Russian Justice Ministry hails Khodorkovsky ruling in Strasbourg

Criticism of the case against Mikhail Khodorkovsky as politically motivated will hopefully end now the European Court of Human Rights has rejected his lawyers’ claims, Russia’s justice minister said on Wednesday.

“The Yukos case is surrounded by too much hysteria and groundless, incompetent claims regarding Russia’s legal system,” Justice Minister Alexander Konovalov said.

“Lawyers should do their job calmly and objectively – this is what the European court has demonstrated,” he said, adding that the Strasbourg court’s ruling “should certainly reduce the unscrupulous and incompetent polemics” about Khodorkovsky’s imprisonment.

The Strasbourg court ruled on Tuesday that the first trial of the jailed Russian oil tycoon was not politically motivated, as Khodorkovsky supporters have claimed. The Justice Ministry press office said on Wednesday other international courts would have to take the court’s ruling into account when considering Khodorkovsky’s lawsuits against Russia.

The former Yukos owner and his business partner, Platon Lebedev, were jailed in 2003 on embezzlement and tax evasion charges.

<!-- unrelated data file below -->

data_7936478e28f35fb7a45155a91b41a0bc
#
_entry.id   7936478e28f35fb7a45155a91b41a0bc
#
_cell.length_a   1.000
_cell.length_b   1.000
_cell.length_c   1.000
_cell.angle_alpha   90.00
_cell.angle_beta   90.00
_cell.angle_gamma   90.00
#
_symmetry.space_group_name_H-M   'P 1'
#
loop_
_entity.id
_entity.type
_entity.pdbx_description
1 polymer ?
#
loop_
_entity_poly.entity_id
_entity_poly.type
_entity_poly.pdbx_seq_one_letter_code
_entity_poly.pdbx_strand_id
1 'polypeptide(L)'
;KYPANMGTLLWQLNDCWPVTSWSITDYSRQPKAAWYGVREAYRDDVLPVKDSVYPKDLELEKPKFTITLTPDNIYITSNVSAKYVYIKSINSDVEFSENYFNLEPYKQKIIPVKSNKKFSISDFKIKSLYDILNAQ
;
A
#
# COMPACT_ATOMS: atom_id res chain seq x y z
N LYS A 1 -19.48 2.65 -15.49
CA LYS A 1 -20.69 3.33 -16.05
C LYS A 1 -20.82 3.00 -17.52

Although the Strasbourg court did not support Khodorkovsky’s claim that his trial had political background, it ordered Russia to pay the former tycoon 10,000 euros (over $14,400) in damages due to violations and procedural flaws during his detention in a remand prison, and more than 14,500 euros (about $21,000) in costs and expenses.

A source in Russia’s Justice Ministry said Khodorkovsky would receive the compensation within six months.

Khodorkovsky, once Russia’s richest man, says the charges against him are revenge for his funding of opposition parties during the presidency of Vladimir Putin, something the Russian authorities categorically deny.

Khodorkovsky and Lebedev were near the end of their eight-year prison term when they were sentenced to another six years in jail in December on charges of embezzling oil from Yukos an laundering the proceeds.

Last month, a Moscow court upheld the two men’s second conviction, but cut their sentences by a year. Amnesty International subsequently recognized Khodorkovsky and Lebedev as prisoners of conscience.

MOSCOW, June 1 (RIA Novosti)

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